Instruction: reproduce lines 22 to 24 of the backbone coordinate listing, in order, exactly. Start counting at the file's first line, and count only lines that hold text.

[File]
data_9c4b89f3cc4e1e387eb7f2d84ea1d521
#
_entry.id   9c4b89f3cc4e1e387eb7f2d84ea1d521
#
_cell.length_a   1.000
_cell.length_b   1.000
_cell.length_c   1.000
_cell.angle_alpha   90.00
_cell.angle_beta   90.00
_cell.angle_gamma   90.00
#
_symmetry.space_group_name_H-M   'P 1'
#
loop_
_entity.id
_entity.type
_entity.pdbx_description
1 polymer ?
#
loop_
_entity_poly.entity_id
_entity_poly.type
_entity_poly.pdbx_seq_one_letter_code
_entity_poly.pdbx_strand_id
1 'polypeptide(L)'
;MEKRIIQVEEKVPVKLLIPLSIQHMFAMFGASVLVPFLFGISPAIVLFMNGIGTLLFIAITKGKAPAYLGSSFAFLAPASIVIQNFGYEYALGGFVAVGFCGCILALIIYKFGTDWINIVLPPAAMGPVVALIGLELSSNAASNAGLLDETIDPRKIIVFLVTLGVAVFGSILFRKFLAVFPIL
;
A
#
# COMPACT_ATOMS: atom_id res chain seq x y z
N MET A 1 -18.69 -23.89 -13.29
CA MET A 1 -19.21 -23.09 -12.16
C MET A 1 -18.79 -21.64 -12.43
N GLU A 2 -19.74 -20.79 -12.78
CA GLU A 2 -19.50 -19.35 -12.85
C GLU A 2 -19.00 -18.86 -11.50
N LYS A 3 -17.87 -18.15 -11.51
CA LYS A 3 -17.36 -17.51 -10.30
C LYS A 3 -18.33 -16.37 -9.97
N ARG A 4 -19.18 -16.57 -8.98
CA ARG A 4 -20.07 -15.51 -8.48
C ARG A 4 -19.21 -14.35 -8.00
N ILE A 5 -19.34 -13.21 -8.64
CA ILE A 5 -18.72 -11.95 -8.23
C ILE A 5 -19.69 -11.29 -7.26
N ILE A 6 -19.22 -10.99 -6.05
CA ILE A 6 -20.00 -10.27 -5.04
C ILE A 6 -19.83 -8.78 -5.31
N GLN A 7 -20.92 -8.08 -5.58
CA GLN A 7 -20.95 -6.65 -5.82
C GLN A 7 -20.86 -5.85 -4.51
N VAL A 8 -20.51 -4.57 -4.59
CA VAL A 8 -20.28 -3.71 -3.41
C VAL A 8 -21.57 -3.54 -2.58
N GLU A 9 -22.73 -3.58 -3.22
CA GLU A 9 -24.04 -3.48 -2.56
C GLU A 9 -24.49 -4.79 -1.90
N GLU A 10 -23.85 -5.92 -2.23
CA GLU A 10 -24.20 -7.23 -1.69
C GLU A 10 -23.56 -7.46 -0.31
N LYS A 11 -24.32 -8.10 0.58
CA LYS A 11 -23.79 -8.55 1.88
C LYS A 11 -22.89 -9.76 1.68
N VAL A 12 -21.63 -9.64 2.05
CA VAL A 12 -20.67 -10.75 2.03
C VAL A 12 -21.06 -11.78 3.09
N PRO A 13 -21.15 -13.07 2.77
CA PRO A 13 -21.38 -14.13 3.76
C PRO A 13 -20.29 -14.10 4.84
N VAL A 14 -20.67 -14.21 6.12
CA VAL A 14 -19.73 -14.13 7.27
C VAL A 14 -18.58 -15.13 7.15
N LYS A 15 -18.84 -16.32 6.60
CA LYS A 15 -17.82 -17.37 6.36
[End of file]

_entity_poly.type
_entity_poly.pdbx_seq_one_letter_code
_entity_poly.pdbx_strand_id